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Hitler - Beast of Berlin
Hell's Devils / Beasts of Berlin

USA 1939
produced by
Sigmund Neufeld, Ben Judell for Producers Pictures Corporation/Producers Distributing Company (PDC, later PRC)
directed by Sam Newfield (as Sherman Scott)
starring Roland Drew, Steffi Duna, Greta Granstedt, Alan Ladd, Lucien Prival, Vernon Dent, John Ellis, George Rosener, Bodil Rosing, Walter O.Stahl, Hans Heinrich von Twardowski, Willy Kaufman, Hans Joby, Frederick Giermann, Crane Whitley (as Clem Wilenchick), Henry Zynda, John Voight, Hans Schumm
screenplay by Fred Myton, based on the story Goose Step by Shepard Traube, music by David Chudnow

review by
Mike Haberfelner

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Germany 1939, at a time when World War II hasn't yet gotten into full swing, but the land is firmly in the grip of Nazi dictatorship: Hans Memling (Roland Drew) belongs to a small group of resistance fighters, who fight the Nazis mainly by distributing flyers attacking the regime's war efforts and making a plea for peace - enough to be considered an enemy to the regime. For a while, the efforts of Hans and his friends go undetected, but eventually he is spotted meeting with a leader of the resistance, Erlich (Henry Zynda) in a bar, and soon enough, the owner of the bar (Vernon Dent) is apprehended and tortured to give away Hans' name. Then Hans is arrested, right after he learns that his wife Elsa (Steffi Duna) is pregnant.

At Nazi headquarters, Hans is tortured to give away the names of his comrades, but his mouth remains shut. He even manages to speak a few private words with Albert (Hans Heinrich von Twardowski), the resistance's mole within the Nazis, and he asks him to tellhis wife Elsa about his whereabouts. But then Albert's Nazi friends persuade him to go drinking with them, and in a state of drunkenness, Albert gives away the whole organisation.

Soon enough, Hans and his friends find themselves shipped off to a concentration camp ...

Elsa meanwhile doesn't give up on her husband and the father of her child, and with the help of Erlich, she hires a lawyer (George Rosener) to get Hans back home - which shouldn't be too hard a job since the lawyer has good connections to the Nazis ... but no such luck for Hans: The head of the concentration camp (Walter O.Stahl) fought side-by-side with Hans in World War I and now considers Hans to be a dirty traitor to the German state ... so he takes a personal interest in keeping Hans in the camp and punish him at his leisure.

Thank God Erlich has taken a personal interest in getting Hans out of the camp and him and his wife out of Germany, so one day, when Hans is on working detail in the open, Erlich passes by in a hay cart where Hans finds a perfect hiding place ... and soon enough he is reunited with his wife Elsa and his newborn son in Switzerland ...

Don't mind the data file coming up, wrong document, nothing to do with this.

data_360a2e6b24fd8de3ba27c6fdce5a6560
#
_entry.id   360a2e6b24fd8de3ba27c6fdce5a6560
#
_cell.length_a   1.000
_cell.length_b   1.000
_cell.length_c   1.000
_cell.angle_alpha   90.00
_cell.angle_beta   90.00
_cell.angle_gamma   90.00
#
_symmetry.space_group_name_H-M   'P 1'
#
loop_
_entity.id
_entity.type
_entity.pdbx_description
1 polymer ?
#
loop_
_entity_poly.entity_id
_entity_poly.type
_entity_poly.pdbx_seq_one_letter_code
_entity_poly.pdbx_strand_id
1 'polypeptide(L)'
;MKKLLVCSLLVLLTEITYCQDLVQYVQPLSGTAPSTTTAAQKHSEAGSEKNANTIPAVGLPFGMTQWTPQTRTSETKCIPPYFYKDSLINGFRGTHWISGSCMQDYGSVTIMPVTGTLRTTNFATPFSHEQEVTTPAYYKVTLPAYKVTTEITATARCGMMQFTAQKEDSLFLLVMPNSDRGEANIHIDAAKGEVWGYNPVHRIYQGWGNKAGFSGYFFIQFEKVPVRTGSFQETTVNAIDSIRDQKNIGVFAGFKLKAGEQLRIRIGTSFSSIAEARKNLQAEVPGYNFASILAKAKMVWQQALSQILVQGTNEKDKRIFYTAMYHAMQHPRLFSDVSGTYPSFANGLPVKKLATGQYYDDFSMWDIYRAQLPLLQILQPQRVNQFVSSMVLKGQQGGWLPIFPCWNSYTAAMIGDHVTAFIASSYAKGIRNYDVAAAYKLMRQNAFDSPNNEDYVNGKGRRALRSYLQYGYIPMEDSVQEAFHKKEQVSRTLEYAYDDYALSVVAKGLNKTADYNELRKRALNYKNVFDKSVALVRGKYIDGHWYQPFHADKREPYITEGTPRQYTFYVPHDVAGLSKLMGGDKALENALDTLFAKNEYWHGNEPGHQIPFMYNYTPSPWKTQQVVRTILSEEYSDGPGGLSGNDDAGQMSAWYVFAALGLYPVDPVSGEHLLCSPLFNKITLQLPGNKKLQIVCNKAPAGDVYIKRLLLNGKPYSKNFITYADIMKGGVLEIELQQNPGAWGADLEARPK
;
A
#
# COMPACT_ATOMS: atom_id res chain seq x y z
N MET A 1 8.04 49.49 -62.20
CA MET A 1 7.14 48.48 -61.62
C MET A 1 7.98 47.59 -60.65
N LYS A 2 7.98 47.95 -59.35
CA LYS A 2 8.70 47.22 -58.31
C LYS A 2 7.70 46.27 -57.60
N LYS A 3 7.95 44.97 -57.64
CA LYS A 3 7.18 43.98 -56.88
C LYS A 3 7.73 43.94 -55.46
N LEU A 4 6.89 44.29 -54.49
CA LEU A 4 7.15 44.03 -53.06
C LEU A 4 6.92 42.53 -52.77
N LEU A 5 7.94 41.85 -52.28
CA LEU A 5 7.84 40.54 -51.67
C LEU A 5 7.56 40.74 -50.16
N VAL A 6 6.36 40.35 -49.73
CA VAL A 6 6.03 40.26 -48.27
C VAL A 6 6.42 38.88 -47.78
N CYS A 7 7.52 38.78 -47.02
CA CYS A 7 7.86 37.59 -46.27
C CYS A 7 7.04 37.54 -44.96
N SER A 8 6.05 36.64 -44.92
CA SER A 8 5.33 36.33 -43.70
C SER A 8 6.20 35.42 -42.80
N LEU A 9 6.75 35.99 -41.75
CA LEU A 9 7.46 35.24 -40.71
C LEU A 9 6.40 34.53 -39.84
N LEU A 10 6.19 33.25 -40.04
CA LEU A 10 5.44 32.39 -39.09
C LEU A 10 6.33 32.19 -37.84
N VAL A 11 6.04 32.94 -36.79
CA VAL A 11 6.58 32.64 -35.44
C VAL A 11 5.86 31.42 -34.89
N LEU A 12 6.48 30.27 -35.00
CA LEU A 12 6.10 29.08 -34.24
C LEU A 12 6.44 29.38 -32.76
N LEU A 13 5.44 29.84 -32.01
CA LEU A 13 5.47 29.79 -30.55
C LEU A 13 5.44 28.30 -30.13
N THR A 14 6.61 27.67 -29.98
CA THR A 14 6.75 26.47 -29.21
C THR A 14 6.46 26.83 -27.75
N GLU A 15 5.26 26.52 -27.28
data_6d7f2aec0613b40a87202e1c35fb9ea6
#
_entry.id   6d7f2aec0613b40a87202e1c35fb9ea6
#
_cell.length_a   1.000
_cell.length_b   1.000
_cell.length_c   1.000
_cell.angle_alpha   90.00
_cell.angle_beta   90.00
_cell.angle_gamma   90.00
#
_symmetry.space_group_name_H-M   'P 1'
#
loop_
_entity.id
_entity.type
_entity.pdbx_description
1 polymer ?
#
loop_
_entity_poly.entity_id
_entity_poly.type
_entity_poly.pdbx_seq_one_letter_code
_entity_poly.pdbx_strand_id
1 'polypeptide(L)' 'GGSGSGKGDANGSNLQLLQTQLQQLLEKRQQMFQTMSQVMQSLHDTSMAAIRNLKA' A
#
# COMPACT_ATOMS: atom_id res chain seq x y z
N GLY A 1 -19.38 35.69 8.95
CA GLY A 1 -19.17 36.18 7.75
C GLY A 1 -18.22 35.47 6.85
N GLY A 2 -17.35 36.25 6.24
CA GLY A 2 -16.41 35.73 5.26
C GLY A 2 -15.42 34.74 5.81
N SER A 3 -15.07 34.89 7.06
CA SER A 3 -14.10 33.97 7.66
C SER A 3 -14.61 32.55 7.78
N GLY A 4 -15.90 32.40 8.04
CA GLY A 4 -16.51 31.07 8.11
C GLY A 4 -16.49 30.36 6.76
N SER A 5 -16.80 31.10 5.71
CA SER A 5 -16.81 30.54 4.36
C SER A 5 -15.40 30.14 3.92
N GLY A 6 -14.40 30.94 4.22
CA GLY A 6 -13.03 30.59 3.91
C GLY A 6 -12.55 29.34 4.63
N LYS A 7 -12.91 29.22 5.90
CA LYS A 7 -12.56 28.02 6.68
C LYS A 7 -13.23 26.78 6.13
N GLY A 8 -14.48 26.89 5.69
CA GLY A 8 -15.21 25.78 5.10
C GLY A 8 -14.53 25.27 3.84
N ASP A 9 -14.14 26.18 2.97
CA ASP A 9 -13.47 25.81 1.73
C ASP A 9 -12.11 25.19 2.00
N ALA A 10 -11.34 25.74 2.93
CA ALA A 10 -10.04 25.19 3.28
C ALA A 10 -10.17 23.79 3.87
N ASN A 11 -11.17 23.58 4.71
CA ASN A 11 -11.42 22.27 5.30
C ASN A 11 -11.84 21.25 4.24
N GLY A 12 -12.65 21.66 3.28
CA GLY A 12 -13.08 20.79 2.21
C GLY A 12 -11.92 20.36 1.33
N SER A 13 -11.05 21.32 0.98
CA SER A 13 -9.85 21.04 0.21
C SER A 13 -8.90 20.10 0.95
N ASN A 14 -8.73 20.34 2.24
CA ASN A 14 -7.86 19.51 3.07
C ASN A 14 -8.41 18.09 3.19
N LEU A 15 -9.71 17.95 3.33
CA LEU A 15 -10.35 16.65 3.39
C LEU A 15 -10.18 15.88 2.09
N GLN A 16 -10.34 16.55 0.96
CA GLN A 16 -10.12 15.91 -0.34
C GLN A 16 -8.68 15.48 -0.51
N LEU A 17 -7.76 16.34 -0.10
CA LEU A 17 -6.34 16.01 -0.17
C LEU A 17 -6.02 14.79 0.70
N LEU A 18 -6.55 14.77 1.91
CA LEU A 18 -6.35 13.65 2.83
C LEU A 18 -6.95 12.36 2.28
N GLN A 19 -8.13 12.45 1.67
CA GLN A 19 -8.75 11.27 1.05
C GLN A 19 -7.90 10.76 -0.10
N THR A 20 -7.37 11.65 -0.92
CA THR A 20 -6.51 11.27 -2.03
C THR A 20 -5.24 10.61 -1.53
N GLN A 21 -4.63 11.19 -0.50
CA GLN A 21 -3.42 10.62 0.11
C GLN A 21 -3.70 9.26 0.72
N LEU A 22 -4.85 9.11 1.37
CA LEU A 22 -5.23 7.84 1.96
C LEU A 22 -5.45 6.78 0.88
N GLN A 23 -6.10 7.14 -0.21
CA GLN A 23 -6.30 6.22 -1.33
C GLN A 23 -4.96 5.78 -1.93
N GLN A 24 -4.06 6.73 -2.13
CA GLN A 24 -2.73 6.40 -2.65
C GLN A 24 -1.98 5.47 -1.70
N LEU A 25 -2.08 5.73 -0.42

Pre-star Alan Ladd has a supporting role as a resistance fighter who eventually gets shot when trying to leave the concentration camp going over the wall.


A very early piece of anti Nazi propaganda made all the more interesting because it is the first film of a small studio (the Producer Pictures Corporation that would in a few months wind up to be the PRC) which would in the future not become famous for its political films ...

The film, it cannot be argued, carries the right message, and in a time too when most of the world did not yet know how to properly treat the Nazis and a film with such a blunt anti-Nazi-message was considered a bold statement.

But is it a good film ?

Not really.

Quite obviously, Hitler - Beast of Berlin was made on the cheap, as it features way too much dialogue and way too little action. Also the film is not free of its cheesy spots, and the ending, where Hans escapes the Nazis by means of a hay cart is simply disappointing.

On the other hand, the film isn't too bad either and certainly holds some interest asan early piece of anti Nazi propaganda - and you simply can't blame a film for being just that.


review © by Mike Haberfelner


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Robots and rats,
demons and potholes,
cuddly toys and
shopping mall Santas,
love and death and everything in between,
Tales to Chill
Your Bones to

is all of that.


Tales to Chill
Your Bones to
a collection of short stories and mini-plays
ranging from the horrific to the darkly humourous,
from the post-apocalyptic
to the weirdly romantic,
tales that will give you a chill and maybe a chuckle, all thought up by
the twisted mind of
screenwriter and film reviewer
Michael Haberfelner.


Tales to Chill
Your Bones to

the new anthology by
Michael Haberfelner


Out now from




On the same day
a Burglar wants to kill you
and your Ex wants
to make up ...
... and for the life of it,
you can't decide


A Killer Conversation

produced by and starring
Melanie Denholme
directed by
David V.G. Davies
written by
Michael Haberfelner
Ryan Hunter and
Rudy Barrow

out now on DVD